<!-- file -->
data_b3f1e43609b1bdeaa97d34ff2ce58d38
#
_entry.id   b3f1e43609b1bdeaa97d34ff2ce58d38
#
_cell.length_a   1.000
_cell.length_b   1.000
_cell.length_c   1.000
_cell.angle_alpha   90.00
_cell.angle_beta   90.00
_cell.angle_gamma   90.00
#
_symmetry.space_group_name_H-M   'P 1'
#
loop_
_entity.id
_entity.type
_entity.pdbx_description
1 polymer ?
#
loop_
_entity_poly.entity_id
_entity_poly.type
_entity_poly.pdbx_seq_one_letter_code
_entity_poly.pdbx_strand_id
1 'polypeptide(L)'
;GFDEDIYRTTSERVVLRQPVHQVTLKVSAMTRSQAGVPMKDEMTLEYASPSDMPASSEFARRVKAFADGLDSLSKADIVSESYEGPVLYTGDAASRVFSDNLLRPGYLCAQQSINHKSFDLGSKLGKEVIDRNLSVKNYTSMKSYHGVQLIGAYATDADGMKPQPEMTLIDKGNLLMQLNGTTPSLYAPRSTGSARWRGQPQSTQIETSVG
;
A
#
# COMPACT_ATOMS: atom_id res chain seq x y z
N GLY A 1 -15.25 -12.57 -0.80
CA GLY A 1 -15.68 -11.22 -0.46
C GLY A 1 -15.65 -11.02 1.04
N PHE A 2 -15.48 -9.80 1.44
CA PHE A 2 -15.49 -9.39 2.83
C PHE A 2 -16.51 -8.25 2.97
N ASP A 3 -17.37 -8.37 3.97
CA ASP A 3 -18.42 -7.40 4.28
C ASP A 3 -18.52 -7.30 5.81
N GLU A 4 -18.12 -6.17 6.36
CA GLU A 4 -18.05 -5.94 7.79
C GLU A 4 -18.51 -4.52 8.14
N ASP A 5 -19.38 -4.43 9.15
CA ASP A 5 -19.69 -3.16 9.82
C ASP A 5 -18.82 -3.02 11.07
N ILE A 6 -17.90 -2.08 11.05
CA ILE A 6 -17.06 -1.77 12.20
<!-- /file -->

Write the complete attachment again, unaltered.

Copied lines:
data_b3f1e43609b1bdeaa97d34ff2ce58d38
#
_entry.id   b3f1e43609b1bdeaa97d34ff2ce58d38
#
_cell.length_a   1.000
_cell.length_b   1.000
_cell.length_c   1.000
_cell.angle_alpha   90.00
_cell.angle_beta   90.00
_cell.angle_gamma   90.00
#
_symmetry.space_group_name_H-M   'P 1'
#
loop_
_entity.id
_entity.type
_entity.pdbx_description
1 polymer ?
#
loop_
_entity_poly.entity_id
_entity_poly.type
_entity_poly.pdbx_seq_one_letter_code
_entity_poly.pdbx_strand_id
1 'polypeptide(L)'
;GFDEDIYRTTSERVVLRQPVHQVTLKVSAMTRSQAGVPMKDEMTLEYASPSDMPASSEFARRVKAFADGLDSLSKADIVSESYEGPVLYTGDAASRVFSDNLLRPGYLCAQQSINHKSFDLGSKLGKEVIDRNLSVKNYTSMKSYHGVQLIGAYATDADGMKPQPEMTLIDKGNLLMQLNGTTPSLYAPRSTGSARWRGQPQSTQIETSVG
;
A
#
# COMPACT_ATOMS: atom_id res chain seq x y z
N GLY A 1 -15.25 -12.57 -0.80
CA GLY A 1 -15.68 -11.22 -0.46
C GLY A 1 -15.65 -11.02 1.04
N PHE A 2 -15.48 -9.80 1.44
CA PHE A 2 -15.49 -9.39 2.83
C PHE A 2 -16.51 -8.25 2.97
N ASP A 3 -17.37 -8.37 3.97
CA ASP A 3 -18.42 -7.40 4.28
C ASP A 3 -18.52 -7.30 5.81
N GLU A 4 -18.12 -6.17 6.36
CA GLU A 4 -18.05 -5.94 7.79
C GLU A 4 -18.51 -4.52 8.14
N ASP A 5 -19.38 -4.43 9.15
CA ASP A 5 -19.69 -3.16 9.82
C ASP A 5 -18.82 -3.02 11.07
N ILE A 6 -17.90 -2.08 11.05
CA ILE A 6 -17.06 -1.77 12.20